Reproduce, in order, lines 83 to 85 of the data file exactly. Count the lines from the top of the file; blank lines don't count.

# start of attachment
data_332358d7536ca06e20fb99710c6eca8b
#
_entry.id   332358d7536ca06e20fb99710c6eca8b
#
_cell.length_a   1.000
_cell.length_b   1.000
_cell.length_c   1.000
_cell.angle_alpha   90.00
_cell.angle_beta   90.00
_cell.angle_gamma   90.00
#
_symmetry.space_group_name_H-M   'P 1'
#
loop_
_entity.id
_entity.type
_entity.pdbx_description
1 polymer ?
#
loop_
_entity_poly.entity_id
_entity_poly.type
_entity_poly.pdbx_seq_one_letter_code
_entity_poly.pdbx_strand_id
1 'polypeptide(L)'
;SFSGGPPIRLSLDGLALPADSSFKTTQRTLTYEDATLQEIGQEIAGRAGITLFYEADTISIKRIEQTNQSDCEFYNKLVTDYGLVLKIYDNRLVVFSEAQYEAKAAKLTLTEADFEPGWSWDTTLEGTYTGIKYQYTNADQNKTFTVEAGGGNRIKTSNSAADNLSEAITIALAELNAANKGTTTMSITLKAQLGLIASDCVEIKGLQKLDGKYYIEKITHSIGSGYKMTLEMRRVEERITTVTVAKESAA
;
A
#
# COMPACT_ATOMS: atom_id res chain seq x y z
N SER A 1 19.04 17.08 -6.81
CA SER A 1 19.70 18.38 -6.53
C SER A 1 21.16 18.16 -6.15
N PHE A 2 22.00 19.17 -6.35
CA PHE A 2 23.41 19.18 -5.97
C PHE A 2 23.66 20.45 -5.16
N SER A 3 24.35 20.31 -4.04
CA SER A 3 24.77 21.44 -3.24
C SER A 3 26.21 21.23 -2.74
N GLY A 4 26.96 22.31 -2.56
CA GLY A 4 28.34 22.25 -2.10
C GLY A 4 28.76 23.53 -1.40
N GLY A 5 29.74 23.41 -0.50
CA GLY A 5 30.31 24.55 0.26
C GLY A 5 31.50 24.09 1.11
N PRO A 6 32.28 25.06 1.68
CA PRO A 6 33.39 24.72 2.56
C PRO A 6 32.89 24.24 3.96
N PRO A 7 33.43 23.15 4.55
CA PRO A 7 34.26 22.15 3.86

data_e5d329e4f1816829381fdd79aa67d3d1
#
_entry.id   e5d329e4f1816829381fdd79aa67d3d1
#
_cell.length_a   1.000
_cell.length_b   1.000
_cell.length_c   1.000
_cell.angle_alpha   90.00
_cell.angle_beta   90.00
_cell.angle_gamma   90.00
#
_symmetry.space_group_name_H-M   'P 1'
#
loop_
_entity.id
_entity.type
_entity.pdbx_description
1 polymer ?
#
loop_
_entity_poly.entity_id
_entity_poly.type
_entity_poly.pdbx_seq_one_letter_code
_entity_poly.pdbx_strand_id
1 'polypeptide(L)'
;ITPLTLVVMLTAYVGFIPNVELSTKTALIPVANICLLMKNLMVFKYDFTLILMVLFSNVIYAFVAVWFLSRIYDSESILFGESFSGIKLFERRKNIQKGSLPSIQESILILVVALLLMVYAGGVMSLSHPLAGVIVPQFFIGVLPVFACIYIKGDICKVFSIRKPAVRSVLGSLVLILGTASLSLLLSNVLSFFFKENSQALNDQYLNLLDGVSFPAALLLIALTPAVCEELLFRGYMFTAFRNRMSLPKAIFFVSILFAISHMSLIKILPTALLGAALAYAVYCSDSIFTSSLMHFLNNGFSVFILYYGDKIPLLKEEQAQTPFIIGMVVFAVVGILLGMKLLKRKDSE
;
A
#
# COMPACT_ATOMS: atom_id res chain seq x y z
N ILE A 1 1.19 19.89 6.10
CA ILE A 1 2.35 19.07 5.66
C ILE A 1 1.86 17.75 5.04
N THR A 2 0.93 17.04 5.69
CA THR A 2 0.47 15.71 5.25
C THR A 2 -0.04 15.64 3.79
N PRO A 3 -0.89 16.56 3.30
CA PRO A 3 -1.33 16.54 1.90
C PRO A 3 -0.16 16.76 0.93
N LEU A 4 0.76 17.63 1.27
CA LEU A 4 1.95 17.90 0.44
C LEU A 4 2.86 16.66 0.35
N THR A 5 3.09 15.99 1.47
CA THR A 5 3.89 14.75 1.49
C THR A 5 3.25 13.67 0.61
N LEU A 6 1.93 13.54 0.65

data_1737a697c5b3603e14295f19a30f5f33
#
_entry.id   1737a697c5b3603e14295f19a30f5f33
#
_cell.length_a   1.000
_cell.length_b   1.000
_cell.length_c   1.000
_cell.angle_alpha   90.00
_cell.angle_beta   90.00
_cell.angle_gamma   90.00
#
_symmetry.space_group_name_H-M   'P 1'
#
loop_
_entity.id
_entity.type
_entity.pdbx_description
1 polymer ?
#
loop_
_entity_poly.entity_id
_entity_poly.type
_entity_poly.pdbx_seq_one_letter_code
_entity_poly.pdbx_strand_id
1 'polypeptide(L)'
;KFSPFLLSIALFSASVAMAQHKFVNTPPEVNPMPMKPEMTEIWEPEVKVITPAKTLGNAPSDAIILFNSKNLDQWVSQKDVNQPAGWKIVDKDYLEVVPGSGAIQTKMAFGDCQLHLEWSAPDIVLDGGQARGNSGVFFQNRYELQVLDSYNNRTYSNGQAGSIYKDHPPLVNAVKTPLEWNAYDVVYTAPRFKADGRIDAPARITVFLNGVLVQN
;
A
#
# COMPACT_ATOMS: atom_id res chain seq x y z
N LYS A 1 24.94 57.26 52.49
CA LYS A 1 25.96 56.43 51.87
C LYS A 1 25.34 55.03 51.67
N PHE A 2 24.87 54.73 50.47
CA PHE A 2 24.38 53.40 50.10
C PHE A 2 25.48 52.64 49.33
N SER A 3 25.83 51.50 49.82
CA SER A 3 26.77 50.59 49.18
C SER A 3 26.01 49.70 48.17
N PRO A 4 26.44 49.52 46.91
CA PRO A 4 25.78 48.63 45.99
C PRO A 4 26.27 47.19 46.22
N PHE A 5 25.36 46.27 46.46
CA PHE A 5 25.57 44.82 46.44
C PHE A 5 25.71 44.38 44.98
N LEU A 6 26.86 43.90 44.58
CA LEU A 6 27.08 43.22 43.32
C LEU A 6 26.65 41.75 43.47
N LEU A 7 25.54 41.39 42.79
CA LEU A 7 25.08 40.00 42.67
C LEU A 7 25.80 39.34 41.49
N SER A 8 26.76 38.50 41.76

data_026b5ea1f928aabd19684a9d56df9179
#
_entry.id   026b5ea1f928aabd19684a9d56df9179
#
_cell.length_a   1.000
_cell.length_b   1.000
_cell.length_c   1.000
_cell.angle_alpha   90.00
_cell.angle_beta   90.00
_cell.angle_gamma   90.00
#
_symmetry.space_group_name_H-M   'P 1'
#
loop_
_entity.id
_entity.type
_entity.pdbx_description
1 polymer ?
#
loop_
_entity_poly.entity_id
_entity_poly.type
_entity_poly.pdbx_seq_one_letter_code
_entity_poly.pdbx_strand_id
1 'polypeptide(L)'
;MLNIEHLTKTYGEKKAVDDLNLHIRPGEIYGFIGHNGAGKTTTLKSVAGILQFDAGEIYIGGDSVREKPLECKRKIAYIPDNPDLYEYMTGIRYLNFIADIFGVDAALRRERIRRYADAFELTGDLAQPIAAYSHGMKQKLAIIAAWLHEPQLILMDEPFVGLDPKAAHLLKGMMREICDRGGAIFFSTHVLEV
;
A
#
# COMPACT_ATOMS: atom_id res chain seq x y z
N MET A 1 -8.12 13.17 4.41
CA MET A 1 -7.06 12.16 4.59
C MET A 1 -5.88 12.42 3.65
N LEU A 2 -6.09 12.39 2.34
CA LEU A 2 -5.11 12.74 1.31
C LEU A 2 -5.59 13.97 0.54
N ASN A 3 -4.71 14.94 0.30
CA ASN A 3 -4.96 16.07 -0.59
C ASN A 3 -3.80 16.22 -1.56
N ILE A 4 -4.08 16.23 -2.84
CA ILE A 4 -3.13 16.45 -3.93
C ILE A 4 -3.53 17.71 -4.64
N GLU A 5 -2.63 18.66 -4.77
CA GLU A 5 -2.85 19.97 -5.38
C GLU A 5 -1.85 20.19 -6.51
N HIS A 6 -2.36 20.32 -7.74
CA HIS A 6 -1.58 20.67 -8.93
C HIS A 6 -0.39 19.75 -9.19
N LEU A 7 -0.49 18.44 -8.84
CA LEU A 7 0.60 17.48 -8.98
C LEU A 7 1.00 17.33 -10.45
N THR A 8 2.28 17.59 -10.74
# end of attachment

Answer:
C ILE A 1 1.86 17.75 5.04
N THR A 2 0.93 17.04 5.69
CA THR A 2 0.47 15.71 5.25